Here’s the most important information to pay attention to when you receive your revaluation letter from the town this week: do not multiply your new value by the current tax rate, reads the letter.
That’s because values have fallen an average of 11 percent since the last revaluation, which took place in 2008. So, just to stay even with this year’s budget, the tax rate would need to increase.
“Because there has been a loss in value, the tax rate will go up just to stand still, just to receive the same amount of revenue,” explained Town Manager Bill Sequino last week.
For instance, if your house was assessed at $400,000 in 2008 and it is assessed at $360,000 in the letter you receive from the town this week (a decrease of 10 percent), your tax rate would have to increase from $17.59 per $1,000 of assessed value to $19.44 per $1,000 of assessed value to maintain that same $4,996 in taxes determined in 2008.
Additionally, the Town Council could vote to raise taxes, further boosting the tax rate.
The decline in values was anticipated and, for anyone seeking to refinance or sell a home, already a reality. But residents may not be thrilled, officials said.
“People aren’t going to be happy but finally values are coming in line,” said EG Tax Assessor Janice Peixinho. Compared to the rate of value decline in some other communities in Rhode Island, EG isn’t doing too poorly.
“We’re not a Cranston, we’re not a Central Falls, we’re not an East Providence,” Peixinho said. “We’ve had sufficient sales. We haven’t really been knocked down like other communities with foreclosures and short sales. We’ve had them, but not enough to impact our numbers. We had enough sales to rely on for a fair market value.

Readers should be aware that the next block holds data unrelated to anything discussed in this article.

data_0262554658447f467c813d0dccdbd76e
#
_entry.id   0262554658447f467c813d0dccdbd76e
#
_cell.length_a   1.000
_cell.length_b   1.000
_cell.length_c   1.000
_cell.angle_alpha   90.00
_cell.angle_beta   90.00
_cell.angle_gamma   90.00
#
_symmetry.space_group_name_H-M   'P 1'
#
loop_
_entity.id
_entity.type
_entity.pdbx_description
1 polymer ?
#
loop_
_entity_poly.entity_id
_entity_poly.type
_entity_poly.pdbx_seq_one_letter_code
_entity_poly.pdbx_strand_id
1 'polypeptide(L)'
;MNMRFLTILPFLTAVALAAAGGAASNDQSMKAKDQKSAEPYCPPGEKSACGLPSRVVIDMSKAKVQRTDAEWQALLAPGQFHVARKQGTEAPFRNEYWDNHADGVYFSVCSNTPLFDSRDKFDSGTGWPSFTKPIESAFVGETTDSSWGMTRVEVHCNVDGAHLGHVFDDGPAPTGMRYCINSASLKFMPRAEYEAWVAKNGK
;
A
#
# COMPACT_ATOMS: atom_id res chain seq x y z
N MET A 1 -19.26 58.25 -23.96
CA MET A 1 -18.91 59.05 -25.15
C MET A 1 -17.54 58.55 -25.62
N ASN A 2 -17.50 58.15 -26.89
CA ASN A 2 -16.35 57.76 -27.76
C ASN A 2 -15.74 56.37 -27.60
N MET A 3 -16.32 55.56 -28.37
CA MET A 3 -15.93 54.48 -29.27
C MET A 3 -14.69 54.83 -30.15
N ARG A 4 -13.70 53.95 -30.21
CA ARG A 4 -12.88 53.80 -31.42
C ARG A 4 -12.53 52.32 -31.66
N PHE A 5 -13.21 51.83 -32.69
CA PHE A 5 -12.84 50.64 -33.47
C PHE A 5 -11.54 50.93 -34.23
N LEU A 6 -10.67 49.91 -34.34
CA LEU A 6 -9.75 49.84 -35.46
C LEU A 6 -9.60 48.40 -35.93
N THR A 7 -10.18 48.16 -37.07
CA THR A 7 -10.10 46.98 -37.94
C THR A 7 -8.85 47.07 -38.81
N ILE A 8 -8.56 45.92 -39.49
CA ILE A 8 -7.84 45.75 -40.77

In general, Sequino said, the rate of decline hit home and business owners more evenly this revaluation. Three years ago, commercial property held its own or better. As a result, those owners faced a large tax increase.
“In this revaluation,” he said, “since they’re loosing value just like the residential, they won’t be hit with that same kind of tax increase just to keep everything even.”
That’s everywhere but on South County Trail, where property values stayed higher than in other commercial areas, such as Main Street.
“We’ve had tremendous growth on South County Trail,” said Peixinho. “It has done very well in East Greenwich, but don’t forget it affects all the values on South County Trail. What it means is the taxpayer who has been there for a while is going to probably see a small spike, or a lesser reduction.”
When residents get their letters, she said, there are resources available online to check comparable residences to see if the numbers are similar, or not. They can also visit the Finance Department at Town Hall. You can request an informal hearing if you want reconsideration of your appraisal, but you must make your request by March 7.